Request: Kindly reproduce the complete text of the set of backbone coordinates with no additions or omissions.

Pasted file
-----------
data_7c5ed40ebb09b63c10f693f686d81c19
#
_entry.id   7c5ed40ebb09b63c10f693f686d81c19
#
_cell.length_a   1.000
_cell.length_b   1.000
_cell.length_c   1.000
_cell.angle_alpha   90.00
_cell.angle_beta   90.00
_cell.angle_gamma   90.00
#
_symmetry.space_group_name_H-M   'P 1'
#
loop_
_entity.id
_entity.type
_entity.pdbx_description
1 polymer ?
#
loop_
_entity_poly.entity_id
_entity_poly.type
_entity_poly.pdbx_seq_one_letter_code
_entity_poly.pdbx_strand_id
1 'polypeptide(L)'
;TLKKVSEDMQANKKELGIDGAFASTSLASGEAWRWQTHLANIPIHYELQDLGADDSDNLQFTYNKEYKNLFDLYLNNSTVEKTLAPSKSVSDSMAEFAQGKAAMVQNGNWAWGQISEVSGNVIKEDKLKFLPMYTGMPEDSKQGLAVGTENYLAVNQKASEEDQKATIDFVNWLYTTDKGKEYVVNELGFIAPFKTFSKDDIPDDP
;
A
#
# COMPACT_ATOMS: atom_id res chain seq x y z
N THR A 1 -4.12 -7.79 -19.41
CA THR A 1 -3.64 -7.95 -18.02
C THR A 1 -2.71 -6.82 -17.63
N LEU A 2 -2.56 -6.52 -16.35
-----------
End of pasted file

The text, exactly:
data_7c5ed40ebb09b63c10f693f686d81c19
#
_entry.id   7c5ed40ebb09b63c10f693f686d81c19
#
_cell.length_a   1.000
_cell.length_b   1.000
_cell.length_c   1.000
_cell.angle_alpha   90.00
_cell.angle_beta   90.00
_cell.angle_gamma   90.00
#
_symmetry.space_group_name_H-M   'P 1'
#
loop_
_entity.id
_entity.type
_entity.pdbx_description
1 polymer ?
#
loop_
_entity_poly.entity_id
_entity_poly.type
_entity_poly.pdbx_seq_one_letter_code
_entity_poly.pdbx_strand_id
1 'polypeptide(L)'
;TLKKVSEDMQANKKELGIDGAFASTSLASGEAWRWQTHLANIPIHYELQDLGADDSDNLQFTYNKEYKNLFDLYLNNSTVEKTLAPSKSVSDSMAEFAQGKAAMVQNGNWAWGQISEVSGNVIKEDKLKFLPMYTGMPEDSKQGLAVGTENYLAVNQKASEEDQKATIDFVNWLYTTDKGKEYVVNELGFIAPFKTFSKDDIPDDP
;
A
#
# COMPACT_ATOMS: atom_id res chain seq x y z
N THR A 1 -4.12 -7.79 -19.41
CA THR A 1 -3.64 -7.95 -18.02
C THR A 1 -2.71 -6.82 -17.63
N LEU A 2 -2.56 -6.52 -16.35